Interviews for freelance web designers can be quite challenging. Sometimes your interviewer won’t know the first thing about web design and other times they will be experts in the field. As a result, you never know what to expect.
Web designers’ interviews and generally, interviews for creative positions are also often tough because many questions don’t have a right or a wrong answer. It’s about preference and personal style.
Nevertheless, there are several interview questions that are very likely to be asked when applying for a web design role.
This is our list containing 7 of the most common interview questions for web designers and some tips on how to go about answering them. Of course, if you don’t know how to interview a web designer, this could also be useful for you
1) What are your favorite websites?
This is an obvious one. As a freelance designer, you probably have websites that you admire. Answering this question will show what you like and why you like it.
Don’t be afraid to mention things that don’t have millions of pageviews a week. The important part about answering this question is being able to identify why you like certain things and display your passion for the job.
A professional tip when answering this question: Don’t pick a site you made, there would be a time and a place for showing off your accomplishments.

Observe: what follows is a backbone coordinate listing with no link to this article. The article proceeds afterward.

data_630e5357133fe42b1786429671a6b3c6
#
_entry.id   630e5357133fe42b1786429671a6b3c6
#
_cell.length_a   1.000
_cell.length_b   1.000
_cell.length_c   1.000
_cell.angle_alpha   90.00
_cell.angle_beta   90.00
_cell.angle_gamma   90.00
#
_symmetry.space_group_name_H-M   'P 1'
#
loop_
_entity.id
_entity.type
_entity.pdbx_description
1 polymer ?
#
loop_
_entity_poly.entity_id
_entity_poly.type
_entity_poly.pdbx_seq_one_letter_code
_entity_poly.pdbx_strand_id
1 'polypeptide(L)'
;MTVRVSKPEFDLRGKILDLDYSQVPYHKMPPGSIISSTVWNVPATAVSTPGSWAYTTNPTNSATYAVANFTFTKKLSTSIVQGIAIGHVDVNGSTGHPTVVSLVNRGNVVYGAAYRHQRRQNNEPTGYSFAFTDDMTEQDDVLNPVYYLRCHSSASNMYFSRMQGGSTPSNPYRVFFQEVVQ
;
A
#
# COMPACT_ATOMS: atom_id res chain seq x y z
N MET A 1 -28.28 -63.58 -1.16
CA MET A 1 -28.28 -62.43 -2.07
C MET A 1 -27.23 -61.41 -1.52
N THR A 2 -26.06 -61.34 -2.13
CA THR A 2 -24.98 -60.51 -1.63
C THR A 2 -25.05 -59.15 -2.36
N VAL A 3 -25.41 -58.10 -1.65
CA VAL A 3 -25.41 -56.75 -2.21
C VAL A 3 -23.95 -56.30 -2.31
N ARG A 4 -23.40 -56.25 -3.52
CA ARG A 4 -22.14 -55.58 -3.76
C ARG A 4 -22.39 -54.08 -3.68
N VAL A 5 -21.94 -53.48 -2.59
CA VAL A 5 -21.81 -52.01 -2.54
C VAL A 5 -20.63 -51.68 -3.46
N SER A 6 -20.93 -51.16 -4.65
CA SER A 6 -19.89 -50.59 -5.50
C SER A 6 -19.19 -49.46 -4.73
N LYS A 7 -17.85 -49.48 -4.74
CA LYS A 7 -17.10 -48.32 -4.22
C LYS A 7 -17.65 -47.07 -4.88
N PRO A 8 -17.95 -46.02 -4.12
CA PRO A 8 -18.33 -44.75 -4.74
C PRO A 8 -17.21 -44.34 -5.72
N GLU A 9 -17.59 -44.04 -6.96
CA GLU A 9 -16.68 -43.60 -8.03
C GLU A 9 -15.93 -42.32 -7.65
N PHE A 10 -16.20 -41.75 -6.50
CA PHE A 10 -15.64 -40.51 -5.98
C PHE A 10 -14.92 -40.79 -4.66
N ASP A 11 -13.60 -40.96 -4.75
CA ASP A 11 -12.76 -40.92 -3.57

2) Tell us about your best project
Speaking of sharing what you did, this next question is extremely likely to be asked. The interviewer probably knows the answer already.
You did get invited to this interview and you likely shared a portfolio, highlighting your best achievements. Focus not only on how well you did, but how that helped your client. Throw in a couple of stats that can back that statement up and you’ve got a perfect response.
3) What would you say your main strengths are?
Ah yes, main strengths. The question that comes up at almost any job interview, no matter which field. So, of course, it’s also included in a freelance job interview.
The most important thing I’ve learned about this question is to not just list off adjectives such as team-player, motivated, out of the box thinker, etc. These are all great adjectives, but worthless unless you can prove them.
Support any description of yourself with little examples and anecdotes of how that strength helped you or the business you were working with.
Here’s an example to show that you are a Team Player:
“On one of my last projects, I was part of a huge website redesign with a new branding approach. We all worked together to define deadlines, brainstorm, and relaunch the website on time. I think teamwork in groups that have a good synergy can increase productivity and overall performance and so it showed in the end result. Everyone could communicate concerns openly and so we were able to fix issues as they arose”
4) Have any thoughts on our website?
This question might as well be “Did you do your homework?”
If you have, you know just what your client’s current website is about. Tell them what you like, but also share what could be improved. Don’t be afraid to name obvious weak spots – these are probably things that the company has noticed, too.